Starbucks Mission Statement

History, Vision and Values of Starbucks Founders That Influence It Today

Acup of coffee
••• MakiEni's photo/Moment/Getty Images

The Starbucks Mission, Vision and Values Is NOT About Coffee!

Most people are surprised to find out that the Starbucks mission statement has nothing to do with coffee. But it’s because Starbucks sees its mission as bigger than its beverages that the chain continues to expand and thrive and create uniquely branded Starbucks customer experiences all over the world.  The Starbucks Mission Statement is:

"Our mission: to inspire and nurture the human spirit – one person, one cup and one neighborhood at a time."

To accomplish that mission, Starbucks has six Principles that are really "corporate values" which guide its employees in their decision making every day.

Howard Schultz Is Not the Sole Founder of Starbucks!

Howard Schultz is such an iconic retail industry leader and so synonymous with the Starbucks brand that most people just assume that he is the founder of Starbucks.  In fact, though, it was Jerry Baldwin, Zev Siegl and Gordon Bowker who opened the first coffee store named Starbucks in Seattle, Washington in 1971.  That first Starbucks just sold coffee beans and coffee machines, not prepared beverages or food like the Starbucks stores today.

Howard Schultz was hired to be the Director of Retail Operations in 1982, and he convinced the founders to open a store that served beverages in 1984.  Schultz ended up buying the Starbucks company from the founders in 1987, and he is credited with being the founder of the Starbucks coffeehouse concept and building the value of the Starbucks brand, not with starting the Starbucks company.

Much of what is associated today with the Starbucks brand, products, services, and customer experience were created by Howard Schultz.  Since he is still the current CEO, he can be given credit for fashioning the Starbucks mission, vision, and values - or at least approving them.  

Early Life History That Influenced Howard Schultz in the Founding of Starbucks

Howard Schultz was born in 1953 and grew up in New York.At the age of three, his family moved into the Bayview Housing Projects, which was not a violent or scary place to be at the time.  Still, no one - including Howard - was proud of living in the Projects, where the adults were referred to as "the working poor."  

Still, Schultz credits his upbringing in the Projects as a great contributor to what he refers to as a "well-balanced value system."  He was surrounded by diversity and learned how to establish good relationships with people from a wide variety of backgrounds.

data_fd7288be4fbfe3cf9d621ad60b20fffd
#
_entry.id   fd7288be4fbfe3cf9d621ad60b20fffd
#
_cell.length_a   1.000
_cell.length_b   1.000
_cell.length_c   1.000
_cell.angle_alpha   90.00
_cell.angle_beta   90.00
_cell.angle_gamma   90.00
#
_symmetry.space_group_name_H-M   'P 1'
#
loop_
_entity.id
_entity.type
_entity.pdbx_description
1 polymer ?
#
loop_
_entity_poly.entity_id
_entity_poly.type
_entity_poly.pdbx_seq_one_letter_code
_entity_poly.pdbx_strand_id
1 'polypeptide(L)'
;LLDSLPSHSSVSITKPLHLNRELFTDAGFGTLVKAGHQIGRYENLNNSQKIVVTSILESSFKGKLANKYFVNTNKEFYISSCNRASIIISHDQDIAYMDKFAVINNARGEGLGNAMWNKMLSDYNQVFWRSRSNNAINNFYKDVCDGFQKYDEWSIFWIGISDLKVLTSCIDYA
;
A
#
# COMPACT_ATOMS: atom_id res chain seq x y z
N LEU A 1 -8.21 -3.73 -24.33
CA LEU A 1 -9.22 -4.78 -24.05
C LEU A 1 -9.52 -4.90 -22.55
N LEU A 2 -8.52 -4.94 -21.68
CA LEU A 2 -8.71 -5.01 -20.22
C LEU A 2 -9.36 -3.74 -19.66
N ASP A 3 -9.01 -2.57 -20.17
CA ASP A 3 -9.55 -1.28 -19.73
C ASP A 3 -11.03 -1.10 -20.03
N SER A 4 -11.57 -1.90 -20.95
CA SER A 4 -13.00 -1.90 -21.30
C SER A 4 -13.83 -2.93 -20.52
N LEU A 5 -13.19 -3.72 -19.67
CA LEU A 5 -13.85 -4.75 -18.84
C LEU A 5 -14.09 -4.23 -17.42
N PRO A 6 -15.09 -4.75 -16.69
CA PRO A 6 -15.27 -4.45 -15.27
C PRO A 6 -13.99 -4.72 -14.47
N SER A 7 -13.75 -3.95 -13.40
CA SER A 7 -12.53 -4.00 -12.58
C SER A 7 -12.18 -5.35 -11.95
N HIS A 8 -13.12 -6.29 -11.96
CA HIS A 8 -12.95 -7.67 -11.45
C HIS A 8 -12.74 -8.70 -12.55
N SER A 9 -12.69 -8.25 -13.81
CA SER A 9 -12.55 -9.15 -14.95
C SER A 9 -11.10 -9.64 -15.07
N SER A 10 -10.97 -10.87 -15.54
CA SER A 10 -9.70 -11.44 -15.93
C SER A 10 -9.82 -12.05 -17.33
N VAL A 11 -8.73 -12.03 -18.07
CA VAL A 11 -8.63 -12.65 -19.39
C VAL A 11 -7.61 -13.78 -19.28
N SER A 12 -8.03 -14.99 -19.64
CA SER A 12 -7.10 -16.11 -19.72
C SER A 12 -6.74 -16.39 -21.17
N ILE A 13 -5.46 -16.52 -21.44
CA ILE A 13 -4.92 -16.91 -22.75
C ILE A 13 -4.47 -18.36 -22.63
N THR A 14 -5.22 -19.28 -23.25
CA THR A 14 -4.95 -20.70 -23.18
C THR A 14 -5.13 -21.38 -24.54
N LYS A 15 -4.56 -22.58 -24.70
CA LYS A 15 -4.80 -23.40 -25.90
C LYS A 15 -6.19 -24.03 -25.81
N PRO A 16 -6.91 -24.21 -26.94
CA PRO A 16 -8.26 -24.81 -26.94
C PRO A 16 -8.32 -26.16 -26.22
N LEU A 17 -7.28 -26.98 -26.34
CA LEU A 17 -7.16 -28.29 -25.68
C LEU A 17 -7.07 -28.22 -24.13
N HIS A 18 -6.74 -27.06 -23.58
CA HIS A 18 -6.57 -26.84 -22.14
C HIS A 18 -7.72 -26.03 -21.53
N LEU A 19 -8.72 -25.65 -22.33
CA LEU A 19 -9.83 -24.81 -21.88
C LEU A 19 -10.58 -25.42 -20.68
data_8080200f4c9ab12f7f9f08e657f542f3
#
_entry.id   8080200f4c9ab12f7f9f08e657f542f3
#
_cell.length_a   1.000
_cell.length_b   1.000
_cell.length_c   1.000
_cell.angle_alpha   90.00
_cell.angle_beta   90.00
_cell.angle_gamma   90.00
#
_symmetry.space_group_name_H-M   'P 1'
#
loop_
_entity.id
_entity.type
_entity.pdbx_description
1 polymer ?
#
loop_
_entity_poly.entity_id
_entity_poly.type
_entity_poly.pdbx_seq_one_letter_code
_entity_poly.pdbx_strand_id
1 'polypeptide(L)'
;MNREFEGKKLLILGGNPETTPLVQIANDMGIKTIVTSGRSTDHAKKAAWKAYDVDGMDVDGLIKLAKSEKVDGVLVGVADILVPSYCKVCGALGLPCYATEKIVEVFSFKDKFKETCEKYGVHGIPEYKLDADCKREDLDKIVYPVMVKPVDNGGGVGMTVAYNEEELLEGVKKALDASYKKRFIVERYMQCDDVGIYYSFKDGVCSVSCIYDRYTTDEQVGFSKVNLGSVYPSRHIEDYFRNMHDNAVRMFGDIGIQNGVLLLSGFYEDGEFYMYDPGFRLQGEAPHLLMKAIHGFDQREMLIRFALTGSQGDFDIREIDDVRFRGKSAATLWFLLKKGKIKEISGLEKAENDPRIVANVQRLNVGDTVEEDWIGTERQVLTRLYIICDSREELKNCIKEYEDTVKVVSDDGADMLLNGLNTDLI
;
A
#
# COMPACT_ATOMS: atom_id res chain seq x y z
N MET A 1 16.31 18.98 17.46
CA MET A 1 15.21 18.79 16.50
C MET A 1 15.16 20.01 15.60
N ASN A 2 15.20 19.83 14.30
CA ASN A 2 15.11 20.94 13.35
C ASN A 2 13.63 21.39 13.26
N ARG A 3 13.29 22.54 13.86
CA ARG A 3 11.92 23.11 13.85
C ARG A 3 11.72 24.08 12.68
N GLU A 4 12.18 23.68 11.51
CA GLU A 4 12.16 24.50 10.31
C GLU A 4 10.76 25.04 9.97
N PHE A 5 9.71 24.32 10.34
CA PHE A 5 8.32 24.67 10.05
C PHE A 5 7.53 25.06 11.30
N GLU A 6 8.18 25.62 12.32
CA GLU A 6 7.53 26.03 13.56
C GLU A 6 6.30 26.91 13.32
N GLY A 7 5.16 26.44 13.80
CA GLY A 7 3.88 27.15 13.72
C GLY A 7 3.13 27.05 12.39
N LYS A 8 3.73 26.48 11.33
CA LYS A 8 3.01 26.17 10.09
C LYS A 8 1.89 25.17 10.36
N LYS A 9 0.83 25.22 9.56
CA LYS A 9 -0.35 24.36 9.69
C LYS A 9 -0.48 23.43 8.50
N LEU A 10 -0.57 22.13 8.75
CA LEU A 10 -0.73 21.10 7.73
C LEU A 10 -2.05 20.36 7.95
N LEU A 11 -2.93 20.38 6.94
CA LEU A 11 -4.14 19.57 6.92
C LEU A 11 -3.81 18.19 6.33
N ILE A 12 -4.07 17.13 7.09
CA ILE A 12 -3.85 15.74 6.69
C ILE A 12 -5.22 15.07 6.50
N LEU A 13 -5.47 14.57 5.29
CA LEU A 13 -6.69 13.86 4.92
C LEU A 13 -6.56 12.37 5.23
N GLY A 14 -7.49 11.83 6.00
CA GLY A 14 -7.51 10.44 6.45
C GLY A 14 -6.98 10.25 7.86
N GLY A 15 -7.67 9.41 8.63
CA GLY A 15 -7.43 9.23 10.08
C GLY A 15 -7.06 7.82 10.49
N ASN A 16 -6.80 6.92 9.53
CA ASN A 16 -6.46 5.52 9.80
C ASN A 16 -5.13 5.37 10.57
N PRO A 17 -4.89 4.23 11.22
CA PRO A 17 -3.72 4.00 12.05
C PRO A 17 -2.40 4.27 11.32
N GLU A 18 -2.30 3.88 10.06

Schultz's natural leadership abilities emerged at a young age when he organized spur-of-the-moment games of baseball and basketball with neighborhood kids of all races and cultures.  "Nobody ever had to lecture us about diversity; we lived it," Schultz said in his book "Pouring Your Heart Into It.  

Schultz also relates in that book that his ability to make the Starbucks stores feel like a cozy and casual "escape" came from his childhood experience in using his imagination to "escape" the Projects.  But what helped Schultz the most to escape the plight of "the working poor" was his natural athletic ability and competitive drive.

Schulz focused his energies on sports success and found his way out of the projects with a football scholarship to Northern Michigan University. Coincidentally, the same year that Schultz started attending college, Starbucks was being founded thousands of miles away.  

Howard developed a strong work ethic in his early years, working in regular first-job types of positions.  His first job was a paper route at age 12, He then worked at a luncheonette, at a furrier in the Manhattan garment district stretching animal skins, and in a sweatshop steaming yarn for a knitting factory.  

Howard's biggest influence when he was growing up was his mother, who gave him the confidence to take risks, follow his dreams, and achieve great things.  In his book Schultz says:

"She encouraged me to challenge myself, to place myself in situations that weren't comfortable, so that I could learn to overcome adversity.  I don't know how she came to that knowledge because she didn't live by those rules.  But she willed us to succeed."

Not that he has risen above the circumstances of his childhood, Schultz is well known for his commitment to taking care of both his customers and his employees in meaningful ways.  His attitude towards pricing and wages reflect his desire to not create Starbucks employees who will not be part of "the working poor," in fact or by perception.  

Schultz is quick to credit his "humble" beginnings for his values in business.  Given the background of his early formative years, it's easy to see why words like "inspire," "nurture," and "neighborhood" found their way into the Starbucks mission statement.  

Rising above his impoverished circumstances, Schultz knows a thing or two about connecting with "the human spirit, " and it's easy to see why it's important to make that a focus of the Starbucks mission with all of its customers and employees.